Pubdate: Wed, 28 Mar 2018
Source: Sun-Sentinel (Fort Lauderdale, FL)
Copyright: 2018 Sun-Sentinel Company
Author: Kamal Kalsi


Following President Trump's rollout of his administration's policy
response to the opioid crisis, it has become clear that the president
would rather waste federal resources trying to execute drug dealers
than allow Americans the option to use medical cannabis.

In his speech in New Hampshire, the president mentioned a terminally
ill patient's "right to try" experimental medications that can enhance
quality of life, but ignored the National Institute of Drug Abuse's
own grudging admission that cannabis use is linked to health
improvements in people suffering a range of diseases, from cancer to

Trump called on Congress to amend a Medicaid regulation that restricts
funding to certain types of treatment programs, while failing to
address the numerous studies linking cannabis access to decreases in
opioid abuse and overdose fatalities. This is darkly ironic
considering the administration's numerous attempts to gut Medicaid,
including a proposed $237 billion cut to the program in the 2019
budget request.

In Florida, we got action Monday on the opioid epidemic. In New
Hampshire, we got ranting on the opioid epidemic. Guess which will
help more?

The opioid epidemic is a public health emergency that the Centers for
Disease Control estimates killed 42,000 people in 2016, with a recent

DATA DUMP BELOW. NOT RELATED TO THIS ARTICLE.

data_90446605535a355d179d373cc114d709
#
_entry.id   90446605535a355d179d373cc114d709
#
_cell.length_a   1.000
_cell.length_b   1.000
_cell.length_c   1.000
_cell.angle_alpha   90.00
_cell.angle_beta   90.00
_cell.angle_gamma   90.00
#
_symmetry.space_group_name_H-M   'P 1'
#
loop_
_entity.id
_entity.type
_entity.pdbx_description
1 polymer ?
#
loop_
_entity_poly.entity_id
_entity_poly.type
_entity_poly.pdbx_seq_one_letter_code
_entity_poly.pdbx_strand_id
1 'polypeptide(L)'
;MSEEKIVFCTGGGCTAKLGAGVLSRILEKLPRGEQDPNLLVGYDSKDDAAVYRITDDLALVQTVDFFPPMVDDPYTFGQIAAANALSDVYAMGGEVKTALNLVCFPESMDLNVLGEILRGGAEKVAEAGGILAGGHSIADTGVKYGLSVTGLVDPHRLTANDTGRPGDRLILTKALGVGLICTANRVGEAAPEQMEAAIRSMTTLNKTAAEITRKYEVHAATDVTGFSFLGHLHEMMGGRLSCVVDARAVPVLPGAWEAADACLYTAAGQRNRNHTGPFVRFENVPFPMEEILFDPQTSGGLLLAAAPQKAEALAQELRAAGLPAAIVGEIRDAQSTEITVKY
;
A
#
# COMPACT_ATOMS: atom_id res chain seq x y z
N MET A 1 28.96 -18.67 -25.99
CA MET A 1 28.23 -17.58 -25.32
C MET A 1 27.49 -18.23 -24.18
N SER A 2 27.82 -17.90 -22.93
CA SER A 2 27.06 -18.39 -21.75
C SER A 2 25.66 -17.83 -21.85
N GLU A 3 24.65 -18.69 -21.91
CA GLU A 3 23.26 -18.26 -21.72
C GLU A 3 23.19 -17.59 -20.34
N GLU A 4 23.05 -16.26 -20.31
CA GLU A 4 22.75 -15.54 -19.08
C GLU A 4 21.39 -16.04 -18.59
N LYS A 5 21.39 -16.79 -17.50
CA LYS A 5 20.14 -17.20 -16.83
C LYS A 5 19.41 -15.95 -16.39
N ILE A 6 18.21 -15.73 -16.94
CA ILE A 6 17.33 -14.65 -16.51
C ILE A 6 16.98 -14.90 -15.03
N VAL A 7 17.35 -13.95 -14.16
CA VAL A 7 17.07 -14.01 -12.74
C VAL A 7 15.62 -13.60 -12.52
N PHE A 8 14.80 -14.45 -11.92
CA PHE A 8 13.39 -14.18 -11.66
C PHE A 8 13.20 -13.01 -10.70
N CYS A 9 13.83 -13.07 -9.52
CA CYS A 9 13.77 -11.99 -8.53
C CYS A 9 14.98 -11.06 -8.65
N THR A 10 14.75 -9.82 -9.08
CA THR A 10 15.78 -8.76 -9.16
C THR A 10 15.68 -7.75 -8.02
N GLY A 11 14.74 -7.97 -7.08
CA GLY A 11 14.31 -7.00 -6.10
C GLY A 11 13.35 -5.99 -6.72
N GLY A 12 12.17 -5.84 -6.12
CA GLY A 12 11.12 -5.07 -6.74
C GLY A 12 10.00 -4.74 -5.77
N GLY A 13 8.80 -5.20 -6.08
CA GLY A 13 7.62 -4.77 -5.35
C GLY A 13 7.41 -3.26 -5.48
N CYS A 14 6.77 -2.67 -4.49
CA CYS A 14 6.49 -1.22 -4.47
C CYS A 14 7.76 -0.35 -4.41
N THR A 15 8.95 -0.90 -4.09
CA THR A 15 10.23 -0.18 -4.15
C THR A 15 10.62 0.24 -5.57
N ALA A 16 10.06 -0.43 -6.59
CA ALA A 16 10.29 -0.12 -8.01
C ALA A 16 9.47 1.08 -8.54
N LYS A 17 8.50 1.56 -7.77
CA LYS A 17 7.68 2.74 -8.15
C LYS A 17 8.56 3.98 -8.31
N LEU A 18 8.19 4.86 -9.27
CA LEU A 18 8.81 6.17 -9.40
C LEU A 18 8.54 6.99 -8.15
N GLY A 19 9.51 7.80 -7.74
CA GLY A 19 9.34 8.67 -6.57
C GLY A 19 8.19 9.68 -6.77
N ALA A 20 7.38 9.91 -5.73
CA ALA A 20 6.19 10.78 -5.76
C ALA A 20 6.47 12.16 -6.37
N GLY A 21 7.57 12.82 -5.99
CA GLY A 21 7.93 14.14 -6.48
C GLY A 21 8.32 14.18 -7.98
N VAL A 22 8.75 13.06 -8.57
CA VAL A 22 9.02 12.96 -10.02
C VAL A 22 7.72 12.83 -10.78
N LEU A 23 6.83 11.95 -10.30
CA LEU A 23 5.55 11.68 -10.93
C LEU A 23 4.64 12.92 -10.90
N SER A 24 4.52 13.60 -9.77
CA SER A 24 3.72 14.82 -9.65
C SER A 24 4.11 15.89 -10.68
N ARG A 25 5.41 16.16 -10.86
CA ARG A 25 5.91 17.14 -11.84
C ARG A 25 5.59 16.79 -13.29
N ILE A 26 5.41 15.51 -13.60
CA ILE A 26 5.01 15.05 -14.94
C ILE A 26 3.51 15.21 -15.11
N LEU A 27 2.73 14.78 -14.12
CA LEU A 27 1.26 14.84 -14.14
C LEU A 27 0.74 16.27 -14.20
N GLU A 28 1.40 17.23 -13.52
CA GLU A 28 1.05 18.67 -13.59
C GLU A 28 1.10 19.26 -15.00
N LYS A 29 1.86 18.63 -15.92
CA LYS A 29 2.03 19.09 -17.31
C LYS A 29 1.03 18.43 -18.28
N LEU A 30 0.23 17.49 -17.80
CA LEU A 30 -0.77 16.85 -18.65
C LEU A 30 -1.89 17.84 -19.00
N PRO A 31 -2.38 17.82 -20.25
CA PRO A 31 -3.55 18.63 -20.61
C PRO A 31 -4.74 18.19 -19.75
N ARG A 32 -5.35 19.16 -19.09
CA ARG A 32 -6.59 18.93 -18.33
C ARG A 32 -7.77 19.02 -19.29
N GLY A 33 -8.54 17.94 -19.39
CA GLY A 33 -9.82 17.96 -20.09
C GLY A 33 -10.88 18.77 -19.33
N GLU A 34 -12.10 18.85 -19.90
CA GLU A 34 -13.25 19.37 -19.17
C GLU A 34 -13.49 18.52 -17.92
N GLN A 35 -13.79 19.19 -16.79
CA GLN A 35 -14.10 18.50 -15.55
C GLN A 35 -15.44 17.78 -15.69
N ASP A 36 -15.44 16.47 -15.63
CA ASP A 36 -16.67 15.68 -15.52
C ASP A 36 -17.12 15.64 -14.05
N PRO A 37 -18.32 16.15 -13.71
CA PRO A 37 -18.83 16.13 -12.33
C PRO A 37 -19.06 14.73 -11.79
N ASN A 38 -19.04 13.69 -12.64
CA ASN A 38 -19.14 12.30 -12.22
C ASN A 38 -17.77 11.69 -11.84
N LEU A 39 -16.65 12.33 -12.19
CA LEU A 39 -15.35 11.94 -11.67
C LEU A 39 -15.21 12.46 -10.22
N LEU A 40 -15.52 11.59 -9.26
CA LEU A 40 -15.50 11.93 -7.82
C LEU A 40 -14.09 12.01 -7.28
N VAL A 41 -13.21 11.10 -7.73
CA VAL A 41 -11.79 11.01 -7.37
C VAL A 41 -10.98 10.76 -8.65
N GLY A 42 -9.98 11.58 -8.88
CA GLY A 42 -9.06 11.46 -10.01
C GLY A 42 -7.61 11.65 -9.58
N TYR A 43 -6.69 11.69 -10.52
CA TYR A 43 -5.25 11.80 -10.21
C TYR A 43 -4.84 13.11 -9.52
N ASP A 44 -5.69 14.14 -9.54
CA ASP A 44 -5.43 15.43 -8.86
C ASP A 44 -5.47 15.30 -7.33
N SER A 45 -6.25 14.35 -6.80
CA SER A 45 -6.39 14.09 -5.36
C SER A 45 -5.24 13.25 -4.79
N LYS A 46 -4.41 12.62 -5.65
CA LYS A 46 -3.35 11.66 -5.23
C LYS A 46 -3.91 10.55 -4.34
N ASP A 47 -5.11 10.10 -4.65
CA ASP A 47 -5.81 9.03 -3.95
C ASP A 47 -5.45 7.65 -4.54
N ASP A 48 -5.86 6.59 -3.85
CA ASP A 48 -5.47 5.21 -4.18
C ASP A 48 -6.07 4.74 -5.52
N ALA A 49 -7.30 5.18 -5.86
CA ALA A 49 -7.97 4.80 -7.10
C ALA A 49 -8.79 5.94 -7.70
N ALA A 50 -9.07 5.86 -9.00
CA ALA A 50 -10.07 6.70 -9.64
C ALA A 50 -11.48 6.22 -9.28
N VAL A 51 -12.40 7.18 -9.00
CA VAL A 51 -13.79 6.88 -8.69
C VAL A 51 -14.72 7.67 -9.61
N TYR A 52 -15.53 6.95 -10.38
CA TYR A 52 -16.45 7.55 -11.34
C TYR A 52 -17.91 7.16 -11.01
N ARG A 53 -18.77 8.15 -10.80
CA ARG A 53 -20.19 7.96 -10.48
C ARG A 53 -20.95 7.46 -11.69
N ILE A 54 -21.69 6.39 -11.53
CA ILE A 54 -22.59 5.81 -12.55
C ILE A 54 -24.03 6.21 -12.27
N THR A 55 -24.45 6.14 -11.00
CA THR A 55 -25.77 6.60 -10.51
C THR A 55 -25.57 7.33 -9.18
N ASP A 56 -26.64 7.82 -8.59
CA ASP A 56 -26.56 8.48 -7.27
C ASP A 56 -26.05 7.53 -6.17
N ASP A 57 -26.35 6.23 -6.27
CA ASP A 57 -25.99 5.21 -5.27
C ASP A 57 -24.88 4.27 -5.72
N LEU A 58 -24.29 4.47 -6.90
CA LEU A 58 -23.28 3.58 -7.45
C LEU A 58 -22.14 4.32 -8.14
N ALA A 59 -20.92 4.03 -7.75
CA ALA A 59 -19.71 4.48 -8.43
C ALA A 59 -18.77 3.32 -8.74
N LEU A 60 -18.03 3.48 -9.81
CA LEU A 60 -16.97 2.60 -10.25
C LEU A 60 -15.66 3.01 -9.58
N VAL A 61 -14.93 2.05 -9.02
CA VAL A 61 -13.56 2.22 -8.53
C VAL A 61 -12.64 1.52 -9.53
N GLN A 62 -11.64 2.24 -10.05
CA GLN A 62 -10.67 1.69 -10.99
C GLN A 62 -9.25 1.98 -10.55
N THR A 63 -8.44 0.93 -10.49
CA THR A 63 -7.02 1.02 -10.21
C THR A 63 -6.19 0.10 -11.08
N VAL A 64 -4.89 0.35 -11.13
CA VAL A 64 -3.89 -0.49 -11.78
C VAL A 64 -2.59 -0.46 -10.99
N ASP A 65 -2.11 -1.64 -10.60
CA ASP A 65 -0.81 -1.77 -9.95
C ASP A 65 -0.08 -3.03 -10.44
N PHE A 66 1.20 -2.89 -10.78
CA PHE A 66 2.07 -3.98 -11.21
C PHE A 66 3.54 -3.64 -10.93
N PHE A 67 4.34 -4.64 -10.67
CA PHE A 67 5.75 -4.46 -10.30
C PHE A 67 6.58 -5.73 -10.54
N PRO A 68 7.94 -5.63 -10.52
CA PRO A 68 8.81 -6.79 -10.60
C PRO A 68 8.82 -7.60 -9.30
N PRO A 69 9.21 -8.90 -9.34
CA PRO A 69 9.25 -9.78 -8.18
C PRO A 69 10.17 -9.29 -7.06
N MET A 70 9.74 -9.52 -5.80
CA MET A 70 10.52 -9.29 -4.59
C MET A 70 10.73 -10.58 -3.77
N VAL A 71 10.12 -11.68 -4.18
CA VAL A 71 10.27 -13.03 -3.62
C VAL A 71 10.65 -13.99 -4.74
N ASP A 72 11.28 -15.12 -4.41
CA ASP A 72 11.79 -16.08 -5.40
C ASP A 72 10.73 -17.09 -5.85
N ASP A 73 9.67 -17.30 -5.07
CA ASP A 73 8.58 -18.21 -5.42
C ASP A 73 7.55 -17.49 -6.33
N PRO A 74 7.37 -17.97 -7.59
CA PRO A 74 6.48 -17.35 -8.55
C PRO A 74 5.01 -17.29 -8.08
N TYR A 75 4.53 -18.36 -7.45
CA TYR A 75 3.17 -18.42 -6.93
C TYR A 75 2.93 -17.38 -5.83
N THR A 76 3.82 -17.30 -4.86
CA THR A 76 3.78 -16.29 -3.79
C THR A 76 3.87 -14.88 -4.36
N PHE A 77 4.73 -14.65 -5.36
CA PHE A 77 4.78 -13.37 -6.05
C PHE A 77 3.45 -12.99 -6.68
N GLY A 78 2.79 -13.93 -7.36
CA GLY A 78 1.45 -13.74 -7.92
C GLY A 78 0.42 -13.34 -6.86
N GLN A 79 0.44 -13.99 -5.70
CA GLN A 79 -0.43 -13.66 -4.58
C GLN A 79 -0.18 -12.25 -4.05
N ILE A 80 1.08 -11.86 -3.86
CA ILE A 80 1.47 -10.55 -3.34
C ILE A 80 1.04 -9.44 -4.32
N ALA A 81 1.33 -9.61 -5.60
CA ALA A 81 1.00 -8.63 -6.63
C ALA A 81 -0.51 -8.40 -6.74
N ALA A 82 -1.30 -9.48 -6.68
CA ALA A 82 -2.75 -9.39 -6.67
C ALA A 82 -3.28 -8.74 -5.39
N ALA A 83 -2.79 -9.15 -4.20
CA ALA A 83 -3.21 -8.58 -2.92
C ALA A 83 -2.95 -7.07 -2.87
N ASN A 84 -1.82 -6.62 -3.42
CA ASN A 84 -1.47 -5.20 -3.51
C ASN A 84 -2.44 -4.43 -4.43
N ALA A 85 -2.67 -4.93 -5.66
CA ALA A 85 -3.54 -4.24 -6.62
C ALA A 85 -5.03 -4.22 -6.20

report indicating that overdoses rose 30 percent between July 2016 and
September 2017. The president's Council of Economic Advisers estimated
that the total cost of the crisis, on the low end, has been $300
billion to date.

The use of cannabis as an "exit drug" for people dealing with drug use
disorders is supported by a review of existing research, as is its
efficacy in chronic pain management -- but the White House continues
to ignore the role cannabis must play in ending this epidemic.

The proper regulation and research of cannabis -- steadfastly ignored
or dismissed by various leaders in the White House, the statehouse,
the boardroom and the hospital room -- is an existential issue. There
is nothing abstract about millions of Americans being denied effective
medicine while simultaneously being vulnerable to criminal sanction
and arrest if they choose to save their own lives or the life of a
loved one. It is strikingly perverse public policy to force patients
to choose between legal drugs with established track records of
misuse, abuse and overdose, and illegal drugs like cannabis that
possess a tiny fraction of the risk and a great deal of potential benefit.

This dichotomy is all too familiar for U.S. military veterans. As a
community, we have suffered -- and continue to suffer -- both chronic
and acute injuries from the physical, environmental and psychic harms
we have been exposed to: Agent Orange, Gulf War syndrome, burn pits,
depleted uranium, post-traumatic stress, traumatic brain injuries aE&
and the list goes on. Many of our brothers and sisters struggle under
a tremendous burden imposed by their injuries, a burden that is often